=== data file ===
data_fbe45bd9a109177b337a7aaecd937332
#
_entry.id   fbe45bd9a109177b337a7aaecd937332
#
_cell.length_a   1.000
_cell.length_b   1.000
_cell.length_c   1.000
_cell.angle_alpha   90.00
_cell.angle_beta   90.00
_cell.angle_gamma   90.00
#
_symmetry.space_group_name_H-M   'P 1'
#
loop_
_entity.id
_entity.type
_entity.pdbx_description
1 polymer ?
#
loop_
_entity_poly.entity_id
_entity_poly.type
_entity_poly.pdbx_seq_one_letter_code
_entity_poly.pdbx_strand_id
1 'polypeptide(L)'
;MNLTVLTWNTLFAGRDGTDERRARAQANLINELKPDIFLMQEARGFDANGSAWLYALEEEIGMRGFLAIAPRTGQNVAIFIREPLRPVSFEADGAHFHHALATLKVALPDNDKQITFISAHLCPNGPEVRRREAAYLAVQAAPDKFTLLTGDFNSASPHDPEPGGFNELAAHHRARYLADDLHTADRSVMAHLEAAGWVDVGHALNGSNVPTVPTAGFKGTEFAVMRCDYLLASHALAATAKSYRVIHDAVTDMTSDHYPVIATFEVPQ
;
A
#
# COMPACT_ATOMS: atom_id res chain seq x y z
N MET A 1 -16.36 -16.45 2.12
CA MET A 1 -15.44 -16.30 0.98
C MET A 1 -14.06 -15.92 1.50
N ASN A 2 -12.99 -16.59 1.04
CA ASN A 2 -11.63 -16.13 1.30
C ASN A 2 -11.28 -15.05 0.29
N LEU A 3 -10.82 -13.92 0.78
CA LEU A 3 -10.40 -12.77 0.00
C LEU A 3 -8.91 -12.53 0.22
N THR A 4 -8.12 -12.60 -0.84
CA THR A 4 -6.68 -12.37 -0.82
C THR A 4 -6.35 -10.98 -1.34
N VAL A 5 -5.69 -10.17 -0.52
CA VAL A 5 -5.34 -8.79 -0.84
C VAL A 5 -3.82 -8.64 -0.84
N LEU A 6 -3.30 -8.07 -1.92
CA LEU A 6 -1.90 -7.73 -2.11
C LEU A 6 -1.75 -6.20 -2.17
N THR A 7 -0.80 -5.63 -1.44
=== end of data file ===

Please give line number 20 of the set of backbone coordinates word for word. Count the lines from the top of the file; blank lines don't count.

loop_